A preliminary estimate of motor vehicle fatalities by the National Safety Council (NSC) – a group that in some ways uses a far tougher set of data parameters when it comes to tallying deaths in motor vehicle crashes – finds that fatalities actually declined 3% last year to about 35,200, with crash injuries requiring medical attention also dropping some 2%in 2013 compared to 2012 to a total of 3.8 million.
On the surface of things, that’s good news, of course. But in reality, it turns out that the numbers for 2013 are 1% higher than 2011 – meaning that the relatively high number of fatalities in 2012 appears to have been a one year bump, mayhap partially due to the milder winter two years back, noted John Ulczycki, NSC’s vice president of strategic initiatives, in a statement.
So at the end of the day, he said that “dip” basically means that the 2013 motor vehicle fatality numbers dropped back down to 2010 and 2011 levels.
NSC also stressed its fatality figures are not comparable to National Highway Traffic Safety Administration (NHTSA) numbers because NSC counts both traffic and non-traffic deaths that occur within a year of the accident, whereas NHTSA counts only traffic deaths that occur within 30 days.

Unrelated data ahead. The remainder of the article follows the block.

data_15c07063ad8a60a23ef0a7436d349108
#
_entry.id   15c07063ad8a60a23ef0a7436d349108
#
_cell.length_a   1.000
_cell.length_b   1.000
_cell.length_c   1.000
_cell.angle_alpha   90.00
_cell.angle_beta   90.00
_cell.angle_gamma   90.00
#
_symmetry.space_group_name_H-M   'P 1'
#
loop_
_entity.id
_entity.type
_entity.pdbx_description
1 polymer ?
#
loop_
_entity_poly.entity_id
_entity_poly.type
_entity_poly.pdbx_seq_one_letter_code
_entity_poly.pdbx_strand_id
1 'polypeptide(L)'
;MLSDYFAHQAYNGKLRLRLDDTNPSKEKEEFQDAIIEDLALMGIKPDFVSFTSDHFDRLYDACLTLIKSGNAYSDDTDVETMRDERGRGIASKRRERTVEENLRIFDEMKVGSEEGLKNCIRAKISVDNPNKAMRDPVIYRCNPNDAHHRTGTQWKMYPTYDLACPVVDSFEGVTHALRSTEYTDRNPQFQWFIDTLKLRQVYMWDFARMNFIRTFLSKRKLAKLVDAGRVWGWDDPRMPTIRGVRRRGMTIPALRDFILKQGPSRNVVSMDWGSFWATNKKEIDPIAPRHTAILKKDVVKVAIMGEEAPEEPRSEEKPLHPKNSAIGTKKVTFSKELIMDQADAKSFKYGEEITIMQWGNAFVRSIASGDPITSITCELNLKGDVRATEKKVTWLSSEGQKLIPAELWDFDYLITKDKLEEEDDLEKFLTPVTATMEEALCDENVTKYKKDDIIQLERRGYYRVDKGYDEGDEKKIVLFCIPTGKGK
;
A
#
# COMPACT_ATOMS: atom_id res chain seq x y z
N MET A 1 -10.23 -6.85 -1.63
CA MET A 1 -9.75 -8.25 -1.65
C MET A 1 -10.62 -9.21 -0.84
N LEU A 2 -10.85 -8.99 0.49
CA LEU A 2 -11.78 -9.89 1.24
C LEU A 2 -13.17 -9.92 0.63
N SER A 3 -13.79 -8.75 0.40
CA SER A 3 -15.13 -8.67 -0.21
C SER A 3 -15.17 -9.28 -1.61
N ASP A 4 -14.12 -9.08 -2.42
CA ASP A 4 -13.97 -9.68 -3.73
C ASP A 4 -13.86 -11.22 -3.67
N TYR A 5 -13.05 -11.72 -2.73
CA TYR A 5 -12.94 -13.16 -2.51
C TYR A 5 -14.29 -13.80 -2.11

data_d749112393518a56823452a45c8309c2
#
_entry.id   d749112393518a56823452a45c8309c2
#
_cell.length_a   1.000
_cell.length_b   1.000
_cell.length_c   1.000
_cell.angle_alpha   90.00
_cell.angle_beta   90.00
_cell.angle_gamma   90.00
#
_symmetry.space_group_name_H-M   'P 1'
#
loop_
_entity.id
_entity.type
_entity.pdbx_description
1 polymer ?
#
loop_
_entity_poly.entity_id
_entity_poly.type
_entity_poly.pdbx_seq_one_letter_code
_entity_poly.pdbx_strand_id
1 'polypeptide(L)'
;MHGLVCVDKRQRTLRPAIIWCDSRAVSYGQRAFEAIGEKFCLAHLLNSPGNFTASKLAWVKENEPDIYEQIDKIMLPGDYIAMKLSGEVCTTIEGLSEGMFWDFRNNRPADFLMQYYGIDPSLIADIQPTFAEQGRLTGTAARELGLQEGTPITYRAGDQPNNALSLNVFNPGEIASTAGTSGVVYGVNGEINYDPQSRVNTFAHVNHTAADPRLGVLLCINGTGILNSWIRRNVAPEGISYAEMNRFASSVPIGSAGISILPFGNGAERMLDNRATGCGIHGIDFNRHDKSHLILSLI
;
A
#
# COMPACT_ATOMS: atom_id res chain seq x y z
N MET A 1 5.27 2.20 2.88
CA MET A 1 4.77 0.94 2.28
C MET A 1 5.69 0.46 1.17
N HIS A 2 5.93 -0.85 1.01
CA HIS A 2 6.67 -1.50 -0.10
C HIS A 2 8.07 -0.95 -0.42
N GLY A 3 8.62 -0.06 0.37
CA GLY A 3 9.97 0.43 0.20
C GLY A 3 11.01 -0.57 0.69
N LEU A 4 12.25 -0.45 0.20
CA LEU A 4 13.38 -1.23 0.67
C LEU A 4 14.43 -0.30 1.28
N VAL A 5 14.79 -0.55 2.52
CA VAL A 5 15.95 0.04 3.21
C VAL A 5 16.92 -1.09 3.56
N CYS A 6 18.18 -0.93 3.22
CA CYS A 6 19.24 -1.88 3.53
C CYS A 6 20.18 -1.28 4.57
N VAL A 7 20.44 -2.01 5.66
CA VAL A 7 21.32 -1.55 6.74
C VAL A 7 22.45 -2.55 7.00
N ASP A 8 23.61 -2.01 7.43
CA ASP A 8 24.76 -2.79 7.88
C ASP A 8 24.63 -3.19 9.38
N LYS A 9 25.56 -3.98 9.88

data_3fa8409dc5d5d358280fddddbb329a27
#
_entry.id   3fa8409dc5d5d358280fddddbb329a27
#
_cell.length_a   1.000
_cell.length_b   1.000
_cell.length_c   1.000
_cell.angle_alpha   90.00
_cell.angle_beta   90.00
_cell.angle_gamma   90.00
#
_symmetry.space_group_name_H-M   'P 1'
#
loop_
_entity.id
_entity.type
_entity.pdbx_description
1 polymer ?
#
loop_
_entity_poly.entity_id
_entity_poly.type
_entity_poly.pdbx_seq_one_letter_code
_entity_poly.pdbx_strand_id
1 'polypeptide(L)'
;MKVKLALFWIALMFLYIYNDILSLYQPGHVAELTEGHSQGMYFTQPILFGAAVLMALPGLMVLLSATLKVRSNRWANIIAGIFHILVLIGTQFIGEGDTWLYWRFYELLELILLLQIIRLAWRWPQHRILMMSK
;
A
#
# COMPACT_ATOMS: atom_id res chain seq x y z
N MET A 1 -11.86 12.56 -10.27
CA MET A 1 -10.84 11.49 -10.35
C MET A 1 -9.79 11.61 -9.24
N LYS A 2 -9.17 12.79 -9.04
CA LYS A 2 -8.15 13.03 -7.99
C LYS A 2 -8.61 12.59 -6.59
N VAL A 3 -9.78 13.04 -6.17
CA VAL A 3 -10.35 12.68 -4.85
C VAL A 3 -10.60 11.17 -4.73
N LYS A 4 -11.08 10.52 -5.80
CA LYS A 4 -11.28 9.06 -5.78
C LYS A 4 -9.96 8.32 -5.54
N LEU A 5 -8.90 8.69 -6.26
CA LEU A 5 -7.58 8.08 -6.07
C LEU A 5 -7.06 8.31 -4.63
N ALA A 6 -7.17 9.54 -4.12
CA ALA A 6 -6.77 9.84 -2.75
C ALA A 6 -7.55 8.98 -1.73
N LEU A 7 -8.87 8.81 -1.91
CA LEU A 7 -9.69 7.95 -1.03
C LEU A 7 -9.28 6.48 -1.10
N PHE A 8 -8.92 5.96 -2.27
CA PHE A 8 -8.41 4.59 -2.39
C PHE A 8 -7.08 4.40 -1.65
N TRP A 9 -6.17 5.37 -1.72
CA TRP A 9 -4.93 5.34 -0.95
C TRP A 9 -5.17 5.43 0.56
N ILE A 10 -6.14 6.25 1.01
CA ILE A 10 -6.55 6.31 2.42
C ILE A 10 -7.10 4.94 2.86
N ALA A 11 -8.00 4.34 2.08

Ulczycki also stressed another point in the ongoing highway crash fatality debate: that more than 90% of crashes are due to “human error.” Encompassing everything from distracted driving to impairment via alcohol and drug use.
“Drivers are taking a lot of risks on our roads today – people are speeding, driving impaired from alcohol and drugs, not wearing seat belts, talking on phones, reading or sending email and texts, and parents are letting teens drive before they are ready,” he said.
“We all need to look at the risks we take and the resulting harm that may be caused to ourselves and others,” Ulczycki pointed out. “Many of these 35,200 fatalities last year surely involved people taking risks they thought they could handle. Sadly, they were wrong.”
NSC added that vehicle crashes also present a significant national cost in lost wages and productivity, medical expenses, administrative expenses, employer costs and property damage, with the estimated cost of motor vehicle deaths, injuries, and property damage totaling $267.5 billion in 2013, which is a 3% decrease from 2012.
So what will it truly take to drive motor vehicle-related fatalities, injuries, and costs down significantly in the coming years? That still remains a very tough question to answer it seems.